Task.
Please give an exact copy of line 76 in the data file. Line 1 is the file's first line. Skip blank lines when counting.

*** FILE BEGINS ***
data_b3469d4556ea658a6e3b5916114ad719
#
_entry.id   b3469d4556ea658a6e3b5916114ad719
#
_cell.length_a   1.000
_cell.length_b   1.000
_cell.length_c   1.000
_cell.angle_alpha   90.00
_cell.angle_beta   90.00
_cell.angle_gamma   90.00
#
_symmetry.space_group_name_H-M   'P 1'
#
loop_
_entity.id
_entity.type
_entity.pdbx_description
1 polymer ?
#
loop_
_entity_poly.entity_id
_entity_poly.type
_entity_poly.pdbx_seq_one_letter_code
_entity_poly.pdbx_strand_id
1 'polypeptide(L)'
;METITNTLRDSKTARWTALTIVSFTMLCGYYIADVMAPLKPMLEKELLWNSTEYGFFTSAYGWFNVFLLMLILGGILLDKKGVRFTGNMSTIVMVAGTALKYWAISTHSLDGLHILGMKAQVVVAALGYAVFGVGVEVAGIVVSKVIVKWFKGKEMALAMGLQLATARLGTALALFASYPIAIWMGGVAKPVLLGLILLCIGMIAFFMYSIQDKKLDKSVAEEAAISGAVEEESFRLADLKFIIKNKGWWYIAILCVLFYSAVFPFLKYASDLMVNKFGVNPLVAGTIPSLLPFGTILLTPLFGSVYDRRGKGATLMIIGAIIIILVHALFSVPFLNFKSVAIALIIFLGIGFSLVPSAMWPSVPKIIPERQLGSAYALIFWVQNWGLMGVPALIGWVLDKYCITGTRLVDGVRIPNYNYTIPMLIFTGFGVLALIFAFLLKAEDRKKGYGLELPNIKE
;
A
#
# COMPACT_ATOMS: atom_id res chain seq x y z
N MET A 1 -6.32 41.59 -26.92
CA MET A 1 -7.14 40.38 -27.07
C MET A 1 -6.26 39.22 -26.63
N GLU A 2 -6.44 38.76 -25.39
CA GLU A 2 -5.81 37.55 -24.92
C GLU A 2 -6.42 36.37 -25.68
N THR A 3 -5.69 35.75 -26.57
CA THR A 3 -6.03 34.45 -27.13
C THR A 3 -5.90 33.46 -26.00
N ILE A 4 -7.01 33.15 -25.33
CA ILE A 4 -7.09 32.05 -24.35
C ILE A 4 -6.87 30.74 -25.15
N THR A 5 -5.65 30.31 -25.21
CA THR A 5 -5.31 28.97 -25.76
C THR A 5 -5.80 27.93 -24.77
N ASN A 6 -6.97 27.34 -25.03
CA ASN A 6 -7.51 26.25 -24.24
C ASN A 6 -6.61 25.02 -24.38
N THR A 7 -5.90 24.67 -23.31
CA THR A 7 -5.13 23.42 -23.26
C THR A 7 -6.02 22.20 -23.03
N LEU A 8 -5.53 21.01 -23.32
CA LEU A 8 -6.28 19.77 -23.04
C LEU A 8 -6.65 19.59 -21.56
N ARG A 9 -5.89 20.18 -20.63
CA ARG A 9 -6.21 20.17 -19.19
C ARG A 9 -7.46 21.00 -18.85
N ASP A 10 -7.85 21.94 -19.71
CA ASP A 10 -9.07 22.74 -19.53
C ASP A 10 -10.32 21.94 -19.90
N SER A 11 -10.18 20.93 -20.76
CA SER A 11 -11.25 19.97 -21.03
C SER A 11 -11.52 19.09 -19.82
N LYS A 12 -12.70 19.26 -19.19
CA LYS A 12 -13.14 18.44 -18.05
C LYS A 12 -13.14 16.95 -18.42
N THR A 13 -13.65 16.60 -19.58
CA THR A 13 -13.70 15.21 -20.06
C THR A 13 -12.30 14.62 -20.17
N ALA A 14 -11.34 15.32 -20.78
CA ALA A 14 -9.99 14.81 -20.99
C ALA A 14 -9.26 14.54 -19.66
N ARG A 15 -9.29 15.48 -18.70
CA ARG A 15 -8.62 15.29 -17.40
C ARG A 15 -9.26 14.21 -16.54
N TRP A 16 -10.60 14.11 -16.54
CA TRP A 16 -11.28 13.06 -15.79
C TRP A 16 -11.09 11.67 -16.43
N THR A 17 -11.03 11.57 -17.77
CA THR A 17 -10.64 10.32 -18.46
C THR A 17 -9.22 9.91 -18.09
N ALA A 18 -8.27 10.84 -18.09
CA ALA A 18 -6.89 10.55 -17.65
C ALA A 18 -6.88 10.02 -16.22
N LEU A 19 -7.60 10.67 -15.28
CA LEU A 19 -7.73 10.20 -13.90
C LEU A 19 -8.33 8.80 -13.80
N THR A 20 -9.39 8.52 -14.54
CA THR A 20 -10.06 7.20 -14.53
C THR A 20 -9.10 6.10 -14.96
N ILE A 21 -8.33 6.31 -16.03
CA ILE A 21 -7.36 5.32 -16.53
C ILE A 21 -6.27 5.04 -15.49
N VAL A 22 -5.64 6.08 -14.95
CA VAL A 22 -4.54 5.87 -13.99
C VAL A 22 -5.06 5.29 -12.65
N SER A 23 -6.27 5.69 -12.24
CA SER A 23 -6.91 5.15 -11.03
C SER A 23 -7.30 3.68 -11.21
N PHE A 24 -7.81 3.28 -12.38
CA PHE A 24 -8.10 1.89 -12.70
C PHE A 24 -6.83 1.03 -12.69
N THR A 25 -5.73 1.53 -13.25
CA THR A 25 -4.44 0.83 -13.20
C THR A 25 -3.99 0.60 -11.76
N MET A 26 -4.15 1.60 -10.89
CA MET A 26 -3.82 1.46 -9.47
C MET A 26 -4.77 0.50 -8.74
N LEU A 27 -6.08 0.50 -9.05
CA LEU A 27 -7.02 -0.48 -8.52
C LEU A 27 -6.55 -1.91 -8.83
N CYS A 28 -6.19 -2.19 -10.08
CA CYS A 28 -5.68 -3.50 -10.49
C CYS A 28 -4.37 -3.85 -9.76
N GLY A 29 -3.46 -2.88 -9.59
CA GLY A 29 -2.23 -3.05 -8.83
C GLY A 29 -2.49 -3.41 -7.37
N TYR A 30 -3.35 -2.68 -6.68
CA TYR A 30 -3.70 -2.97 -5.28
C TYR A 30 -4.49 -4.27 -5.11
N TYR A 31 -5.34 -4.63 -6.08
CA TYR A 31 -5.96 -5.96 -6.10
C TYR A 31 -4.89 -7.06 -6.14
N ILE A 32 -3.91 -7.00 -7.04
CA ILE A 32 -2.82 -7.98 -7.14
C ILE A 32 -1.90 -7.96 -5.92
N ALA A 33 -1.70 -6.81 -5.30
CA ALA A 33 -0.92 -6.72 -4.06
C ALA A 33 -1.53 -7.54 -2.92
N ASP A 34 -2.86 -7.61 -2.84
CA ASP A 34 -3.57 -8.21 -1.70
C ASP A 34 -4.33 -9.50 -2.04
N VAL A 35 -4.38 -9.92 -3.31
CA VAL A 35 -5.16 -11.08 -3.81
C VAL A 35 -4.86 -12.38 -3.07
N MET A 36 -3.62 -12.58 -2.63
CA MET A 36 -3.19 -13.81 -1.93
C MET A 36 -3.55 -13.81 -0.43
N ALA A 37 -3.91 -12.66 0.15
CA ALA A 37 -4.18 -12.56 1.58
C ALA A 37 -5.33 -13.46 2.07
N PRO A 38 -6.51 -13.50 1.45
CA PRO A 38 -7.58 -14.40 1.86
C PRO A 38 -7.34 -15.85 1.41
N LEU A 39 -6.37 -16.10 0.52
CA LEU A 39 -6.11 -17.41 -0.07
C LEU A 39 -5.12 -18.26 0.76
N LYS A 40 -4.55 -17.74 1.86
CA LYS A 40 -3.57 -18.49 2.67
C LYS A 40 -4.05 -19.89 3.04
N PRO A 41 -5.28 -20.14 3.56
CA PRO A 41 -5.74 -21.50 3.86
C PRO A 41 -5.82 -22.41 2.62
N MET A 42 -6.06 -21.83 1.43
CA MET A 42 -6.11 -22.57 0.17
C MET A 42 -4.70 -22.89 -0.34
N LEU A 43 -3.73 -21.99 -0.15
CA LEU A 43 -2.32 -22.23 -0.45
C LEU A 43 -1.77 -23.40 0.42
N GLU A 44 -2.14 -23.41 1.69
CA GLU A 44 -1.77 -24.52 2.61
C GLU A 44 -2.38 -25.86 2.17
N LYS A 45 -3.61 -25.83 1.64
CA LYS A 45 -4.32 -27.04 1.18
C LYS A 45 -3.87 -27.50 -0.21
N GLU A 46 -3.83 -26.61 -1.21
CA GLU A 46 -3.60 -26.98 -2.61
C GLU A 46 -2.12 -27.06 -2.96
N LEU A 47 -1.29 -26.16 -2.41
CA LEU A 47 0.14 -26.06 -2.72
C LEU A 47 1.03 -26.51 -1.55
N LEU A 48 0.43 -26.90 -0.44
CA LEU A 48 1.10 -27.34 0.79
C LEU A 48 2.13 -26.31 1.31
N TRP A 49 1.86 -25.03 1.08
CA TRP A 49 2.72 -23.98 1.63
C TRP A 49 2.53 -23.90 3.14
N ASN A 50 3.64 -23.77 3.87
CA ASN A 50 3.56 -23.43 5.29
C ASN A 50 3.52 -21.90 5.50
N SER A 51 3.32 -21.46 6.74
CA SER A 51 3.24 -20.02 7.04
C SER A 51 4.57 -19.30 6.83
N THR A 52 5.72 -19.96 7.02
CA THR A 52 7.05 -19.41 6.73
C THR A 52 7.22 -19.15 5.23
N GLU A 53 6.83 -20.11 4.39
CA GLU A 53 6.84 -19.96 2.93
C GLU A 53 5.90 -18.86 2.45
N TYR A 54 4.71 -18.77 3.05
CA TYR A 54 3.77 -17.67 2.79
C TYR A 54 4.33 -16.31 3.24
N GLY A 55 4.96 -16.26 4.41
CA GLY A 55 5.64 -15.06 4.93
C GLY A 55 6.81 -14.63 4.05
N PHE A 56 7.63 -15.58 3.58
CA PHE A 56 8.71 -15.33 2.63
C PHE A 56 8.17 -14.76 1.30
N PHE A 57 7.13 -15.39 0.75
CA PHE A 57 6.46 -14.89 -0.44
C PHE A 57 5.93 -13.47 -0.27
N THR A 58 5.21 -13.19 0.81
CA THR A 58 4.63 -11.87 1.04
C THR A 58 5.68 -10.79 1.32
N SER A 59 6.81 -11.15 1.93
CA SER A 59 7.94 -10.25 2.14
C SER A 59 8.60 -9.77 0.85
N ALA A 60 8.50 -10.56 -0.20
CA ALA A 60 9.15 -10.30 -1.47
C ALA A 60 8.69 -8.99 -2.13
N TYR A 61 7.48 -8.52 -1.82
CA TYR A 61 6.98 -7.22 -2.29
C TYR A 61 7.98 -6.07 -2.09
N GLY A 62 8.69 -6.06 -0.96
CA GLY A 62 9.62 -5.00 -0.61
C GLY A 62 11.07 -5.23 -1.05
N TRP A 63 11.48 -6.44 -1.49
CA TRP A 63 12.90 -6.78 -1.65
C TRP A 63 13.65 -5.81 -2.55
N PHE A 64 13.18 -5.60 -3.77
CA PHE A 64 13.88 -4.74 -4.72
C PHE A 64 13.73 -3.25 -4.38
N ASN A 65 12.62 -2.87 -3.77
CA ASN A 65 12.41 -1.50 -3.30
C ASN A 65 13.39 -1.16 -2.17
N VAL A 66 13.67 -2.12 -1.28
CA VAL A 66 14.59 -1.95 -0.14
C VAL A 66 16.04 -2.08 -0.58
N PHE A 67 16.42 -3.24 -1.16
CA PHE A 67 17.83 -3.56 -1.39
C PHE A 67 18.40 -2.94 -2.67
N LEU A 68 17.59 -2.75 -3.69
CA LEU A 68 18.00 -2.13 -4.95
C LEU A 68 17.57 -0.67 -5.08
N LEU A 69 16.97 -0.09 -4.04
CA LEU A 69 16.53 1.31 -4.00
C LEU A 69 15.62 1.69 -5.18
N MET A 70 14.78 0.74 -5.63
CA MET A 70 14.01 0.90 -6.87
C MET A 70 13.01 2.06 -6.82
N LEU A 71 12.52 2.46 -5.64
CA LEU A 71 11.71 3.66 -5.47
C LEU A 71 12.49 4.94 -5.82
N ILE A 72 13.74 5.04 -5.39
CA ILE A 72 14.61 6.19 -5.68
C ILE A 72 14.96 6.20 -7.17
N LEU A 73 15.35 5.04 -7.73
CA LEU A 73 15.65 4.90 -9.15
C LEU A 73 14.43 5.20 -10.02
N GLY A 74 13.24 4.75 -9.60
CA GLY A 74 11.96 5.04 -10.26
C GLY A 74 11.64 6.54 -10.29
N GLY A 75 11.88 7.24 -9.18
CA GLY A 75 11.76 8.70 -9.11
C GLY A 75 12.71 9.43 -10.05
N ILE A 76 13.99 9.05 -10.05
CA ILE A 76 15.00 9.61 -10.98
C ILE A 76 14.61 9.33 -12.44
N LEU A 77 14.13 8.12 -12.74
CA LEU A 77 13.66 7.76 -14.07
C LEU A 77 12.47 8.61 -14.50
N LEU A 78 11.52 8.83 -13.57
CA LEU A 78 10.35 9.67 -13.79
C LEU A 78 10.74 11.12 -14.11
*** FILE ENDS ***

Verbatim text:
N TRP A 16 -10.60 14.11 -16.54